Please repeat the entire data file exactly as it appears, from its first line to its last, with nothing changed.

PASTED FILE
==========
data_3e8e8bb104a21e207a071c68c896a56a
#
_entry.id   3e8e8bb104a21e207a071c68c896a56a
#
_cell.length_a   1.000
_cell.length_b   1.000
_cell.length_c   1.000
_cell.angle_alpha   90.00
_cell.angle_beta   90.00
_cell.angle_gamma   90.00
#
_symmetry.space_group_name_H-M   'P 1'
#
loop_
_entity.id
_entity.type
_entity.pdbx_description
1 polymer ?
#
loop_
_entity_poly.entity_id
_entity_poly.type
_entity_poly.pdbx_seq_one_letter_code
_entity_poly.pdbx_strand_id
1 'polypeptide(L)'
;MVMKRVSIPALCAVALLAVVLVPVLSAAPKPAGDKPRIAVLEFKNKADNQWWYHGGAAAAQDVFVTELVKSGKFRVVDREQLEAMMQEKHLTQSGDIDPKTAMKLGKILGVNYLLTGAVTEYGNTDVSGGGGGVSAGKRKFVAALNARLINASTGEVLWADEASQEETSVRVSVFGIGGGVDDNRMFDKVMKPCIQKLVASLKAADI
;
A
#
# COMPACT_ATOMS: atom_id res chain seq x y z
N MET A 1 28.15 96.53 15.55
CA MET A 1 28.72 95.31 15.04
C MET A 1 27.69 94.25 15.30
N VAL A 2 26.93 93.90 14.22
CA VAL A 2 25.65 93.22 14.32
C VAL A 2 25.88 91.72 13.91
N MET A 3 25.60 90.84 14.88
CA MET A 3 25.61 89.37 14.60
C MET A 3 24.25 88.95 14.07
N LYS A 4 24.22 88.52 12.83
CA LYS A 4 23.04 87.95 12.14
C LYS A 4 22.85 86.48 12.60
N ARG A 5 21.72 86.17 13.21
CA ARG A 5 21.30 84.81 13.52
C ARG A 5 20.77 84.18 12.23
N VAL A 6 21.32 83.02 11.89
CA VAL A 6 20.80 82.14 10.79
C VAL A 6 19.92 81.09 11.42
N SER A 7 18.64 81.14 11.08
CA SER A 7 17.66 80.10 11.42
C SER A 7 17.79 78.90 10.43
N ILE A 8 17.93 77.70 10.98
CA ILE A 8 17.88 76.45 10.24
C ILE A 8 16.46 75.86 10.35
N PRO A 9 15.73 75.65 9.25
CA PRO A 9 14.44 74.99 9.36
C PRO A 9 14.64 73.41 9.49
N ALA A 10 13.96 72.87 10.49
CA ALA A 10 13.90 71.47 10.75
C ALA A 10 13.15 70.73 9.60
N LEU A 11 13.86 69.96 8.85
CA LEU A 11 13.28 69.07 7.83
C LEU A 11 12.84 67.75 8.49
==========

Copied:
data_3e8e8bb104a21e207a071c68c896a56a
#
_entry.id   3e8e8bb104a21e207a071c68c896a56a
#
_cell.length_a   1.000
_cell.length_b   1.000
_cell.length_c   1.000
_cell.angle_alpha   90.00
_cell.angle_beta   90.00
_cell.angle_gamma   90.00
#
_symmetry.space_group_name_H-M   'P 1'
#
loop_
_entity.id
_entity.type
_entity.pdbx_description
1 polymer ?
#
loop_
_entity_poly.entity_id
_entity_poly.type
_entity_poly.pdbx_seq_one_letter_code
_entity_poly.pdbx_strand_id
1 'polypeptide(L)'
;MVMKRVSIPALCAVALLAVVLVPVLSAAPKPAGDKPRIAVLEFKNKADNQWWYHGGAAAAQDVFVTELVKSGKFRVVDREQLEAMMQEKHLTQSGDIDPKTAMKLGKILGVNYLLTGAVTEYGNTDVSGGGGGVSAGKRKFVAALNARLINASTGEVLWADEASQEETSVRVSVFGIGGGVDDNRMFDKVMKPCIQKLVASLKAADI
;
A
#
# COMPACT_ATOMS: atom_id res chain seq x y z
N MET A 1 28.15 96.53 15.55
CA MET A 1 28.72 95.31 15.04
C MET A 1 27.69 94.25 15.30
N VAL A 2 26.93 93.90 14.22
CA VAL A 2 25.65 93.22 14.32
C VAL A 2 25.88 91.72 13.91
N MET A 3 25.60 90.84 14.88
CA MET A 3 25.61 89.37 14.60
C MET A 3 24.25 88.95 14.07
N LYS A 4 24.22 88.52 12.83
CA LYS A 4 23.04 87.95 12.14
C LYS A 4 22.85 86.48 12.60
N ARG A 5 21.72 86.17 13.21
CA ARG A 5 21.30 84.81 13.52
C ARG A 5 20.77 84.18 12.23
N VAL A 6 21.32 83.02 11.89
CA VAL A 6 20.80 82.14 10.79
C VAL A 6 19.92 81.09 11.42
N SER A 7 18.64 81.14 11.08
CA SER A 7 17.66 80.10 11.42
C SER A 7 17.79 78.90 10.43
N ILE A 8 17.93 77.70 10.98
CA ILE A 8 17.88 76.45 10.24
C ILE A 8 16.46 75.86 10.35
N PRO A 9 15.73 75.65 9.25
CA PRO A 9 14.44 74.99 9.36
C PRO A 9 14.64 73.41 9.49
N ALA A 10 13.96 72.87 10.49
CA ALA A 10 13.90 71.47 10.75
C ALA A 10 13.15 70.73 9.60
N LEU A 11 13.86 69.96 8.85
CA LEU A 11 13.28 69.07 7.83
C LEU A 11 12.84 67.75 8.49